But the Broncos were the most consistent team in the league, having won their last 11 games by at least seven points, which makes them just the third team ever to do so (1942 Bears, 2005 Colts). Yeah, those two failed to win a playoff game as well.
Some may say the Broncos have managed this consistent season by playing a weak schedule. Primarily, the AFC West was terrible, and that was six easy wins for the Broncos. The Chiefs (2-14), Raiders (4-12) and Chargers (7-9) combined for as many wins as Denver’s 13 this season.
Early on, when Denver was 2-3, it lost to top playoff teams like Atlanta, Houston and New England, and it trailed by at least 20 points in each game before rallying late.
Denver had to come back in the fourth quarter to beat Pittsburgh, San Diego and Cincinnati. The Steelers were closer to full strength in Week 1, the Chargers were 3-2 and up 24-0 before Denver crushed their season, and the Bengals (10-6) are in the playoffs.
Yes, the Broncos destroyed Baltimore, but it’s not like the Ravens have been playing that well as of late.
You can look at that and say, outside of Baltimore, every time the Broncos played a great team, they fell behind by 20 points and lost. Every time they played a marginally decent team, they had to rally in the fourth quarter for a win.
Framing it that way, that does not sound promising for a Super Bowl contender, but does it really matter?
Last year, the Patriots (0-2) and Giants (1-3) went through the regular season with one win over a playoff team, and that came from playing each other. They still finished with a rematch in the Super Bowl. Denver’s 2-3 record looks fine in comparison.
Those three Denver losses were early in the season, when Peyton Manning was still getting back on track and teaching everyone his style of offense. The Broncos also had terrible luck at fumble recoveries. Manning has since been on a historic run of great play, and this team has been playing better than the teams they lost to.
When you see Houston slumping, Atlanta losing at home to Tampa Bay and even the Patriots looking shaky in Jacksonville, Denver should be commended for consistently winning games in convincing fashion. No one else has been able to do that this season.
The Broncos are not perfect, but they have the fewest flaws of any team in the playoffs, and that is a good reason why they are the favorites right now.
Could they slip up when playing a step up in competition? Possibly, but it’s not like this team doesn’t have a quarterback with 19 playoff starts, or a roster full of players that went into the AFC Divisional Round last season, or a head coach that’s been to the Super Bowl.
Pointing to a playoff win?
The Atlanta Falcons share a lot in common with the AFC team that was supposed to be the No. 1 seed, and that is Houston. They do not scare anyone and have not piled up many big wins, as everyone knows the Falcons are 0-3 in the playoffs under Mike Smith/Matt Ryan. The franchise has not won a playoff game since the 2004 season.
Good news is, this year the Falcons are the No. 1 seed, though they had that in 2010 when the Packers came in and blew them out, 48-21. Still, it should help over some of the past failures, as Ryan does have that sterling 33-6 record at home.
Of course, the sixth loss came on Sunday to Tampa Bay in a bizarre game where the Falcons played out with their starters, lost to a team on a five-game losing streak and saw John Abraham and Dunta Robinson leave with injuries.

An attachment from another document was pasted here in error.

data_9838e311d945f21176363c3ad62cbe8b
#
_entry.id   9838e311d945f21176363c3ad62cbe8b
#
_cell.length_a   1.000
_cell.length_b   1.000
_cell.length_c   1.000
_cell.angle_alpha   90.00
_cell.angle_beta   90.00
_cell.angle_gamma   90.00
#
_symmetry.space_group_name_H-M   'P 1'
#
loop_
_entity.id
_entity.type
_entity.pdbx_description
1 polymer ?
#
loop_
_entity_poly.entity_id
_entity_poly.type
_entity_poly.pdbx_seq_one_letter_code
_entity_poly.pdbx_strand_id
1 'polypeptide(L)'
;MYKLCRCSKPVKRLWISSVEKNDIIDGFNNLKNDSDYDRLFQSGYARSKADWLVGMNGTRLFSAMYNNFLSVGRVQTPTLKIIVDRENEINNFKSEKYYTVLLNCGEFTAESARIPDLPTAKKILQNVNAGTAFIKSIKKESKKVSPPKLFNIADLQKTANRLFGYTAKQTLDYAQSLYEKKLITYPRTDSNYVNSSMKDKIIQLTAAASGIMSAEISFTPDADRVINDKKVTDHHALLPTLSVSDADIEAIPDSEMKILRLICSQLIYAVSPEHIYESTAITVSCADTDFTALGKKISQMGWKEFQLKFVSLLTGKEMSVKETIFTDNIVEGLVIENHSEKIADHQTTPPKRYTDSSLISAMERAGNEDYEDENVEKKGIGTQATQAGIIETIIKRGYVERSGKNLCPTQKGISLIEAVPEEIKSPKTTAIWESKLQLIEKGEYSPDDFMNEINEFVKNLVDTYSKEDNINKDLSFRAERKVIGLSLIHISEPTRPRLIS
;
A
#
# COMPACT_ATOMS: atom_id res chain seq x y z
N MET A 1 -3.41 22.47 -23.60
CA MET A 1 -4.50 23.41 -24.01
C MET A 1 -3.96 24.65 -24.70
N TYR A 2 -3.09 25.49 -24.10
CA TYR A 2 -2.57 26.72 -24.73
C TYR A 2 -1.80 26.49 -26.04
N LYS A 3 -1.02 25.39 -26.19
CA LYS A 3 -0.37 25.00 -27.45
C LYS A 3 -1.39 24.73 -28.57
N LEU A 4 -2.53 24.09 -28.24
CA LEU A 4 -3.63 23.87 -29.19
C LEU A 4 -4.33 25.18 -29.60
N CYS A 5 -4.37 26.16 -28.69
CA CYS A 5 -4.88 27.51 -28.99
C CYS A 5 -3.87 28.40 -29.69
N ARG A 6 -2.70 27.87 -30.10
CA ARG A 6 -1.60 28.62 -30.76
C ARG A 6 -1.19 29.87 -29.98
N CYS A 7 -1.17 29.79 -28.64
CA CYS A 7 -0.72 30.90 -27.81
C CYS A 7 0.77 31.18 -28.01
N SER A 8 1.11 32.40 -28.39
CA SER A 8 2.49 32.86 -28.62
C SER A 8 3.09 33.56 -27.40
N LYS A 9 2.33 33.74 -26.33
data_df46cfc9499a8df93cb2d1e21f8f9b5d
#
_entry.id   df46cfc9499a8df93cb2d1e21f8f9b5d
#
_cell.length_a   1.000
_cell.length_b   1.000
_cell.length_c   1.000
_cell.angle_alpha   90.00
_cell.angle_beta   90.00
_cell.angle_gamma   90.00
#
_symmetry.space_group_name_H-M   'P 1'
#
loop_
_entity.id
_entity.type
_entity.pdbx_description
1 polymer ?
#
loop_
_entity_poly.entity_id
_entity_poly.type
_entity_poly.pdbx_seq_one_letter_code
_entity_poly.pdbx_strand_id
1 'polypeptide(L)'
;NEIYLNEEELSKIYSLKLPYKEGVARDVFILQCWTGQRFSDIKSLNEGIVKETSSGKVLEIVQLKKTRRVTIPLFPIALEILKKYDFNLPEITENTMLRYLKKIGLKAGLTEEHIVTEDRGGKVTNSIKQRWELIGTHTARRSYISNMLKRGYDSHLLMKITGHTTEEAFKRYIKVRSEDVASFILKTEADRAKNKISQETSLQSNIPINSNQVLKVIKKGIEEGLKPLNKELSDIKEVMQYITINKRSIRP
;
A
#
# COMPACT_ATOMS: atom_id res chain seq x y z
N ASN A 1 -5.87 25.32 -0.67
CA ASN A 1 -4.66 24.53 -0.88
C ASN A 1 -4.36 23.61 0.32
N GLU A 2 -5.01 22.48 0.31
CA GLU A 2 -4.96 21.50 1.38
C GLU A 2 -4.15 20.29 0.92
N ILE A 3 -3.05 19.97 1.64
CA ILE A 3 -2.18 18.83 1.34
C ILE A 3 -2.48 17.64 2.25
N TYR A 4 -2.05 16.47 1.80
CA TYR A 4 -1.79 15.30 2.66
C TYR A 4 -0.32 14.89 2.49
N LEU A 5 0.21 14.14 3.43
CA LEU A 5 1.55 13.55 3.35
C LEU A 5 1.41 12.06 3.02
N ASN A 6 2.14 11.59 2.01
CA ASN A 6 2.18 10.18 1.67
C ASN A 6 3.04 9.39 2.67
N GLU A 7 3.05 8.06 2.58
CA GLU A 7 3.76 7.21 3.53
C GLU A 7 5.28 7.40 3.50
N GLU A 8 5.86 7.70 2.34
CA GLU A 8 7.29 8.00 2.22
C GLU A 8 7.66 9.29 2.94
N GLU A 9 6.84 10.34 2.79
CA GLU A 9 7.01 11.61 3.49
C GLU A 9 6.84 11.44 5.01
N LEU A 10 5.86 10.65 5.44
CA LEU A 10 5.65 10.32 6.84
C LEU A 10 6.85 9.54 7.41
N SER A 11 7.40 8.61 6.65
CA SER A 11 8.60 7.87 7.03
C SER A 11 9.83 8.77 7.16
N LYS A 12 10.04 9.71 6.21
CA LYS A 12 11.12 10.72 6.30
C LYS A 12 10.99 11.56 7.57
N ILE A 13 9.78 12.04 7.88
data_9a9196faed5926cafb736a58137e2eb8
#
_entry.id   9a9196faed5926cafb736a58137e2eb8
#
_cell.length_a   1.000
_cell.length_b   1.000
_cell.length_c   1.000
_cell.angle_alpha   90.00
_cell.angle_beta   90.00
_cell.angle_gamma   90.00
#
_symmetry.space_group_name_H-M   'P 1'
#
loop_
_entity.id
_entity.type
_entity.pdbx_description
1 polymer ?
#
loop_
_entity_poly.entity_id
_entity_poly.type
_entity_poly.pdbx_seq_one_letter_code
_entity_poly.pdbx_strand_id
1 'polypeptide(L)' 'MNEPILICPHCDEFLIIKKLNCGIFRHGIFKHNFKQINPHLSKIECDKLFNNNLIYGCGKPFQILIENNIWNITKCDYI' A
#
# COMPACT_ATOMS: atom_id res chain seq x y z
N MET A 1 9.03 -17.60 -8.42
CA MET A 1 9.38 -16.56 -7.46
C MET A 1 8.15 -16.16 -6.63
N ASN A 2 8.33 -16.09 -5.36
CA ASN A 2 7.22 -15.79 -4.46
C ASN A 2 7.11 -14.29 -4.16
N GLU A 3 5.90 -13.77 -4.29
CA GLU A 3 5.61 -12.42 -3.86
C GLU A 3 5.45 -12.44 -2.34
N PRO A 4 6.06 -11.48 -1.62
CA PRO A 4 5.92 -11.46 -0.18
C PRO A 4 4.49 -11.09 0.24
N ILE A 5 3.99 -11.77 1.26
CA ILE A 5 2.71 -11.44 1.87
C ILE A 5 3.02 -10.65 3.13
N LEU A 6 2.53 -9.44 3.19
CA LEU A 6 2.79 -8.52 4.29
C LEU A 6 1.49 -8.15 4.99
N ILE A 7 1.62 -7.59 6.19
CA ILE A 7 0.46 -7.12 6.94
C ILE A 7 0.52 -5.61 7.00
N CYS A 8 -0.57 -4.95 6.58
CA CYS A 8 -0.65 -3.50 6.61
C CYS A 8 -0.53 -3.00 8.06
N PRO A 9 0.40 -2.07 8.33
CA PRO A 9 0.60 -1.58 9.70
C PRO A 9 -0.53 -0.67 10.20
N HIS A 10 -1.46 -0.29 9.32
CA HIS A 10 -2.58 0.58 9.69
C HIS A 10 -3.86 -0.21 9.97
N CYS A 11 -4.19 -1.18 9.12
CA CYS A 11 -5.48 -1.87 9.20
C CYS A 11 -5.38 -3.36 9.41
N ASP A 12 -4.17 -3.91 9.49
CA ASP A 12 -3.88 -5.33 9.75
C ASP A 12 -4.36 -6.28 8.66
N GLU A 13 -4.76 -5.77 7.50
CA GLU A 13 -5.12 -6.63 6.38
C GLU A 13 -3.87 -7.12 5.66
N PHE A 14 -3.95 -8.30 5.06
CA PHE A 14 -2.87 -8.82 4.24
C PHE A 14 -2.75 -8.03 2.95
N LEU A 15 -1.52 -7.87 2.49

If the goal of that game was to gain momentum, then the Falcons failed miserably, as it just casts a darker cloud over their postseason chances.
Since playing at home is the big advantage of having the No. 1 seed, are there any concerns that Atlanta only outscored its opponents by 60 points this year (ranked No. 9 in the league) or that Ryan had 11 touchdowns, nine interceptions and a 86.2 passer rating in the Georgia Dome?
It adds up to a team that simply does not scare anyone, which is what the top seed used to do. No one would be surprised if Minnesota or Seattle went in there and won in two weeks, and it would be almost expected if the Falcons go on to lose to a team like Green Bay or San Francisco.
Yes, a No. 1 seed may end up being the home underdog in a few weeks. That has not happened since the 2004 Patriots were three-point favorites in Pittsburgh for the AFC Championship.
Poor Tony Gonzalez has been around since 1997 and is 0-5 in postseason games. This could be his last chance. He rounds out what is now a pass-heavy offense, and second-year receiver Julio Jones should be better than he was last year.
But it is going to fall on Ryan’s shoulders, and his 5.31 yards per attempt passing in the playoffs ranks 92nd out of 95 quarterbacks all-time. Scoring and hitting big plays has been a real problem for him in the postseason, and he may have to face a No. 1 defense with a great secondary like Seattle right out of the gate.
Some criticize the Falcons as a “fluke” for winning too many close games. Sure, that may give them a record better than their stats suggest, but they have done it enough years to prove it is not a fluke.
Ryan has the all-time best record at game-winning drive opportunities at 22-13 (.629). The problem is that none of his three playoff losses have been close enough late for him to have the opportunity to have a game-winning drive.
This has been Ryan’s best season—and the best defensive team he has had—and if the Falcons cannot win a playoff game now, then when will they?
Only Y.A. Tittle went 0-4 as a playoff starter in his career. Billy Kilmer (0-4), Warren Moon (0-4) and Dave Krieg (0-5) are the only other quarterbacks to ever lose at least four straight playoff starts.
How soon is now, Matty Ice? Falcons fans have been waiting too long, and all hope could be gone with another one-and-done. The Falcons must overcome their history and get a win.
Scott Kacsmar writes for Cold, Hard Football Facts, NBC Sports, Colts Authority, and contributes data to Pro-Football-Reference.com and NFL Network. You can visit his blog for a complete writing archive, and can follow him on Twitter at @CaptainComeback.